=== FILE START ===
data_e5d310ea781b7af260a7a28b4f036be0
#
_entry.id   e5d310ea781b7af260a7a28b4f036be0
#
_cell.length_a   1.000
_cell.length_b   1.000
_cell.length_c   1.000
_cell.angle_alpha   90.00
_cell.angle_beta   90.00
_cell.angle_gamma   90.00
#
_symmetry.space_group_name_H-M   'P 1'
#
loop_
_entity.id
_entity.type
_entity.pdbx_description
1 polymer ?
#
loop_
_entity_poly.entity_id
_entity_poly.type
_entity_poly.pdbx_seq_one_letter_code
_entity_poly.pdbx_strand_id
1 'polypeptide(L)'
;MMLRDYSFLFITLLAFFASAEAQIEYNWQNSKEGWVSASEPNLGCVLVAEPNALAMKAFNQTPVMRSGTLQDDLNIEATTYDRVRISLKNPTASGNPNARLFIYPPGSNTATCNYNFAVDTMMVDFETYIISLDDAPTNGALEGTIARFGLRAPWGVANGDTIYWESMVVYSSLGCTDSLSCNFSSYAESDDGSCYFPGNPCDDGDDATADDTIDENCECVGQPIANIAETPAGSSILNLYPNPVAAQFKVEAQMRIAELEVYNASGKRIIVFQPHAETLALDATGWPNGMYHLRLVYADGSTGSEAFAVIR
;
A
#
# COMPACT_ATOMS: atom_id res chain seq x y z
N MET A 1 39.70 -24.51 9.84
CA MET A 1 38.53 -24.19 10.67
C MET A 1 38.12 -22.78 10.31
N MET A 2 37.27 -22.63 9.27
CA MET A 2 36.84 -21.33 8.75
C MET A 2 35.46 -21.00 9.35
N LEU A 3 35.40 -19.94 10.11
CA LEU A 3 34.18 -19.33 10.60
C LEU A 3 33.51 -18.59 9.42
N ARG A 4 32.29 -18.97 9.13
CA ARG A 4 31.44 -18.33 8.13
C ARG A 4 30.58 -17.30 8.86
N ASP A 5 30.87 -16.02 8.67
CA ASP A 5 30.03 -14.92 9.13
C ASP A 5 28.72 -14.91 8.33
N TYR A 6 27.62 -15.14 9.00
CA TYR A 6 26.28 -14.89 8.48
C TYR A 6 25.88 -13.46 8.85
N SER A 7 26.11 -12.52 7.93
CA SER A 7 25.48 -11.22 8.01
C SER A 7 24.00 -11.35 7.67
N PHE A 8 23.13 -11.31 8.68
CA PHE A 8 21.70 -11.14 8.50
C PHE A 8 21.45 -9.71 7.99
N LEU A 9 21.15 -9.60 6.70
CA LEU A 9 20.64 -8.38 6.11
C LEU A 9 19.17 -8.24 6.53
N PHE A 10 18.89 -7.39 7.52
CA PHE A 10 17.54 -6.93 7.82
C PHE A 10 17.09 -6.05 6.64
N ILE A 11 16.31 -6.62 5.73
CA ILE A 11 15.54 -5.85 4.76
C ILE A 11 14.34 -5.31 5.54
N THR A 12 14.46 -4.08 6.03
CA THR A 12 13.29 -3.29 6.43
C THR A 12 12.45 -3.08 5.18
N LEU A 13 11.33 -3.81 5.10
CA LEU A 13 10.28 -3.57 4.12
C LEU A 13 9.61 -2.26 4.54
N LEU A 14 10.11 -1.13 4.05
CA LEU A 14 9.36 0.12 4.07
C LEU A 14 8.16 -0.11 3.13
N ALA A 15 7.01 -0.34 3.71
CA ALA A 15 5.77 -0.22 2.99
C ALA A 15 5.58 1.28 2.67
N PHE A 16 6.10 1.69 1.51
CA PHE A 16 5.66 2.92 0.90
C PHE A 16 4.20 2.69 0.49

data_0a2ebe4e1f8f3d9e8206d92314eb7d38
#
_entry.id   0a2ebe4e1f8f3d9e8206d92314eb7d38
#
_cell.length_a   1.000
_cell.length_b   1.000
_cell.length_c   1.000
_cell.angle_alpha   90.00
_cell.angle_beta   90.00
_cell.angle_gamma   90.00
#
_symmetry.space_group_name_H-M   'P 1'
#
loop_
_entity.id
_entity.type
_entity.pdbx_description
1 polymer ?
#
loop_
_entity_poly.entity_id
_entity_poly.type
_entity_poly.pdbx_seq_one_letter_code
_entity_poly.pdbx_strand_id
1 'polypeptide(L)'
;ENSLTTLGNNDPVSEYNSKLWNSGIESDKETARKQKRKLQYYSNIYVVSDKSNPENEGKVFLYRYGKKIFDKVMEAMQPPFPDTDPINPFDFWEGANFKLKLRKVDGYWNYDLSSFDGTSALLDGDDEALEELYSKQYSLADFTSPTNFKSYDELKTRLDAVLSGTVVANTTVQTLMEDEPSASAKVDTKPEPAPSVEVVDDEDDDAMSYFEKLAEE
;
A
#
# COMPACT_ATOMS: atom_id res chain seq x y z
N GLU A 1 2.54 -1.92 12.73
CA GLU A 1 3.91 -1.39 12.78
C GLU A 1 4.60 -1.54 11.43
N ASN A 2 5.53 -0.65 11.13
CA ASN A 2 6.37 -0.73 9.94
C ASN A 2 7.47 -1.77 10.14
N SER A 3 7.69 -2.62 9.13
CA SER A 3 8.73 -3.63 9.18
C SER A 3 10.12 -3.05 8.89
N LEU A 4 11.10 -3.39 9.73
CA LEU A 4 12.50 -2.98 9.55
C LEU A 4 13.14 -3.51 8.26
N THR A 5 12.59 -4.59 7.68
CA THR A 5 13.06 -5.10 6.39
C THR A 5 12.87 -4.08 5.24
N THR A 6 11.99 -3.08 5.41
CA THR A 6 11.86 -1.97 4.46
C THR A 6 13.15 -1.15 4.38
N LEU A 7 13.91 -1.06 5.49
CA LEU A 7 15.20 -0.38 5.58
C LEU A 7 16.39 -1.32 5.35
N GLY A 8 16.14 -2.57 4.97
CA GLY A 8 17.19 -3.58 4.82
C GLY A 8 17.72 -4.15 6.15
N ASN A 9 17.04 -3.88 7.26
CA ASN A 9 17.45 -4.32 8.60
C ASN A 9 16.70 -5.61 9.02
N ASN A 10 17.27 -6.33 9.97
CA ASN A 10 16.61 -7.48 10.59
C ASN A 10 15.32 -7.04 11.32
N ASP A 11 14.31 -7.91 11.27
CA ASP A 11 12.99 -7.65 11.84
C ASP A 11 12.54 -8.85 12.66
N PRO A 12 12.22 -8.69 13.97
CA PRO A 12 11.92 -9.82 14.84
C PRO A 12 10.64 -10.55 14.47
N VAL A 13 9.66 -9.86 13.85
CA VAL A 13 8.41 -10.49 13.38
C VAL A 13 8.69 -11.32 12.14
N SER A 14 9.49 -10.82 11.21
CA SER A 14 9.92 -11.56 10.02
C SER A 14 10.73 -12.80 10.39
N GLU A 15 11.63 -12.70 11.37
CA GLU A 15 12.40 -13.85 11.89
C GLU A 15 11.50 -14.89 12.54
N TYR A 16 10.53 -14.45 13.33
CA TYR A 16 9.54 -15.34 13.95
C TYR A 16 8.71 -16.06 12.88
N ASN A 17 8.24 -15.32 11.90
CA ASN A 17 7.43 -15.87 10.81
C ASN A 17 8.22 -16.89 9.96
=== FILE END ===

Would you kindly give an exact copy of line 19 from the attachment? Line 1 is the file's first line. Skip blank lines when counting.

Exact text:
#